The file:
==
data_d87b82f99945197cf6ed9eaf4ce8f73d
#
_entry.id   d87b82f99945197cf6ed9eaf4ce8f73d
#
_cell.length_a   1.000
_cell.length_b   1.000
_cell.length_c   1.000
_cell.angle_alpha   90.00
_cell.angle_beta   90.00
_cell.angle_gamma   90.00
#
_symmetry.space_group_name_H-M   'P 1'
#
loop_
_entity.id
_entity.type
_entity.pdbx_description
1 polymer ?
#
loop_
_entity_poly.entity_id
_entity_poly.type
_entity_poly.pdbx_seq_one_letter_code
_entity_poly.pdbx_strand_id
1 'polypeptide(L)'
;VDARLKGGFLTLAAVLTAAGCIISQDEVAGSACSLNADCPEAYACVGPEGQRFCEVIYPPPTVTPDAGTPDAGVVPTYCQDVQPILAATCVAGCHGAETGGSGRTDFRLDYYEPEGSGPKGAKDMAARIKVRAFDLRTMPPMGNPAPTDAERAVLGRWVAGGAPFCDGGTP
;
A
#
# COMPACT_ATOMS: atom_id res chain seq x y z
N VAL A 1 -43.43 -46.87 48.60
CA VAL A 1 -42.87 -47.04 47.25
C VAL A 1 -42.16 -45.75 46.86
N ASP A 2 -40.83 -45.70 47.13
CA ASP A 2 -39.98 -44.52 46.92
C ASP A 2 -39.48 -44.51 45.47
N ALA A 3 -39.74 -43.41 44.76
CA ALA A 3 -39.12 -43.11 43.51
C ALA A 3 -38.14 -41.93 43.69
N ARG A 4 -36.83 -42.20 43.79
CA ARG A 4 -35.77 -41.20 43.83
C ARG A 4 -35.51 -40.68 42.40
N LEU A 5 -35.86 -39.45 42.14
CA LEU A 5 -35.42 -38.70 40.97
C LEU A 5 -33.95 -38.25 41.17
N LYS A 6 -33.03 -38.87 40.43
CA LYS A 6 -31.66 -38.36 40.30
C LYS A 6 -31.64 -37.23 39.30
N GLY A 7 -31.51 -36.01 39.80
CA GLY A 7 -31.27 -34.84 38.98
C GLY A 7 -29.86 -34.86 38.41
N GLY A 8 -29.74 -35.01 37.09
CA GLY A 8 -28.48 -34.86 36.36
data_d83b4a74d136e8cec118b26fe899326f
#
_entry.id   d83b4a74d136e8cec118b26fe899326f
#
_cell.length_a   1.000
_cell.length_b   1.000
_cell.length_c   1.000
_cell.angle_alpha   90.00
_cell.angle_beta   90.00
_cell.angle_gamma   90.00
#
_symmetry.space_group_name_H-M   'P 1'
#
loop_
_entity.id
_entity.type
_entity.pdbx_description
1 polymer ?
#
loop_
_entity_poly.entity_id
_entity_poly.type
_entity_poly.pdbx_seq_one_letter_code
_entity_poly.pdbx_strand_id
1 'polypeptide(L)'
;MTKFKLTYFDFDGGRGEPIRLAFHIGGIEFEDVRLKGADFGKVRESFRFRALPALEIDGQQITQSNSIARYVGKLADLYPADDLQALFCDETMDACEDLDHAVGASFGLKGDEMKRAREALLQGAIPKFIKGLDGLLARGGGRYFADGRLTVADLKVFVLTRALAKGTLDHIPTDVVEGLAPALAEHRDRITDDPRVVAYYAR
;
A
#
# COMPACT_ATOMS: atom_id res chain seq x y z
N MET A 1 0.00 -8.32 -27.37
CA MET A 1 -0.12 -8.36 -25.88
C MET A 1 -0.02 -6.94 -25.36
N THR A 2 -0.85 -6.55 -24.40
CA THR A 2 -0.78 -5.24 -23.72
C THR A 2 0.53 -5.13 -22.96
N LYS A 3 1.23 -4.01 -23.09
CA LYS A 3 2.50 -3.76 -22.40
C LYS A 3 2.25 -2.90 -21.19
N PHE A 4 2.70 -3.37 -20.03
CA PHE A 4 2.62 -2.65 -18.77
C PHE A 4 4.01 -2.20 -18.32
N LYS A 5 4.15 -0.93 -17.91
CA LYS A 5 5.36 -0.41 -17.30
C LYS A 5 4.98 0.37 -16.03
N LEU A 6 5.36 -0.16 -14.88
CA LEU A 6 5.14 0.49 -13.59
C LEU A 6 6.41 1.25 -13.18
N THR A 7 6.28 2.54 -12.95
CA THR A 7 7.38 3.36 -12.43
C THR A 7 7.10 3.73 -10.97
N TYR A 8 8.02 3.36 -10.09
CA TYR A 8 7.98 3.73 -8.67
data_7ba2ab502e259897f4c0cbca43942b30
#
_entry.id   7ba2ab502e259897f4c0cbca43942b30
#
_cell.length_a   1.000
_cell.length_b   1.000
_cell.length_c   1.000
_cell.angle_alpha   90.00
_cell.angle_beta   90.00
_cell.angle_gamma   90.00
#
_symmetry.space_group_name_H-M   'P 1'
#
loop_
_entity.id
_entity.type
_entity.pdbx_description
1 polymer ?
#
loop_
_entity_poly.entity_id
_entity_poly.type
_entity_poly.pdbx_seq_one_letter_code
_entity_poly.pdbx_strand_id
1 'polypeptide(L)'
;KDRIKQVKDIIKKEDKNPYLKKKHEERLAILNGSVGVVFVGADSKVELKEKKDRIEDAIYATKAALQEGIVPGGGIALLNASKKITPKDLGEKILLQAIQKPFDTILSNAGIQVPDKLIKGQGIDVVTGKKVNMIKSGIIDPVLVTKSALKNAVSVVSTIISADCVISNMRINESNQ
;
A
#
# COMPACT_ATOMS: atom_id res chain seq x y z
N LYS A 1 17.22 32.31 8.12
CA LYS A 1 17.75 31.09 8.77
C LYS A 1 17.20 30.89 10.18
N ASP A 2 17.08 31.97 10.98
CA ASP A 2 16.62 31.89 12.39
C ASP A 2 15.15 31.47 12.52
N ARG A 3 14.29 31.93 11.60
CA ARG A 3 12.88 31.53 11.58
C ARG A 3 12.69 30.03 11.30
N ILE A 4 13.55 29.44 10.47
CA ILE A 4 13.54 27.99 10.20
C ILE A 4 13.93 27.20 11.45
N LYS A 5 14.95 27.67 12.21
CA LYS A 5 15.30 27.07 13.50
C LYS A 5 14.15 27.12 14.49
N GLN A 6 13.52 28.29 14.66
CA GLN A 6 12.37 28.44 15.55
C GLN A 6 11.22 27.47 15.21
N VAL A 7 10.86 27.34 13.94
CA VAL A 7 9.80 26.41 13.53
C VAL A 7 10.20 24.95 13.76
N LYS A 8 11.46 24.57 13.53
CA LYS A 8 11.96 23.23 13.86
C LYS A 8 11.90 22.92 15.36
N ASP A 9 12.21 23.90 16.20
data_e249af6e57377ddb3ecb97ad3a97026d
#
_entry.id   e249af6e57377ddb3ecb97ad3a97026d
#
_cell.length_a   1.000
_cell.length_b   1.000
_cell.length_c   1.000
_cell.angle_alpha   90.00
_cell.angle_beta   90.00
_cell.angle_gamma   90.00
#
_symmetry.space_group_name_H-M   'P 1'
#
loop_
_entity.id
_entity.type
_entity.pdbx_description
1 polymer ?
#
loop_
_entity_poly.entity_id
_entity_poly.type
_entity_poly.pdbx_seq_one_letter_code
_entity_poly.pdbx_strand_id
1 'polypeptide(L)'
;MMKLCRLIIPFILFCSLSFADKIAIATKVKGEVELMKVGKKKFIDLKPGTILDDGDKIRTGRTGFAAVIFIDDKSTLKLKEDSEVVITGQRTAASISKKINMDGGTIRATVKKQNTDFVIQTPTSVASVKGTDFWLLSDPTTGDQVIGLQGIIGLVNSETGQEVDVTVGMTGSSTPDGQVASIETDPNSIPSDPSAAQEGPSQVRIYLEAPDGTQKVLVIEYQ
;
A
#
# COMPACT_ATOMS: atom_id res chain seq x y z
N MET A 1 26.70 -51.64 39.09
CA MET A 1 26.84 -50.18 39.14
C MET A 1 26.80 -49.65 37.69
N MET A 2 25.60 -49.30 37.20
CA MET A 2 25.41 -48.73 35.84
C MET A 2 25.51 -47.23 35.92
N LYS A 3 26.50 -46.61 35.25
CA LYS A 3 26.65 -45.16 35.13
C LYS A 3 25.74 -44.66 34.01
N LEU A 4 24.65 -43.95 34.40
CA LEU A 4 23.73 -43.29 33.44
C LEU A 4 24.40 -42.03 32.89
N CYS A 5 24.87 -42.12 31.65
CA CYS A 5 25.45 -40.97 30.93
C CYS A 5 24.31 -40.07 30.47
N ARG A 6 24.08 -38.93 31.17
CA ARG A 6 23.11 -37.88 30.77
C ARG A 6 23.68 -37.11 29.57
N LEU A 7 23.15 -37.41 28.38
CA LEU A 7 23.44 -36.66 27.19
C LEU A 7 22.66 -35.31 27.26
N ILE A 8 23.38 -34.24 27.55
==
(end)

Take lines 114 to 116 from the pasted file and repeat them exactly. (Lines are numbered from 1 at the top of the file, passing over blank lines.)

_cell.angle_alpha   90.00
_cell.angle_beta   90.00
_cell.angle_gamma   90.00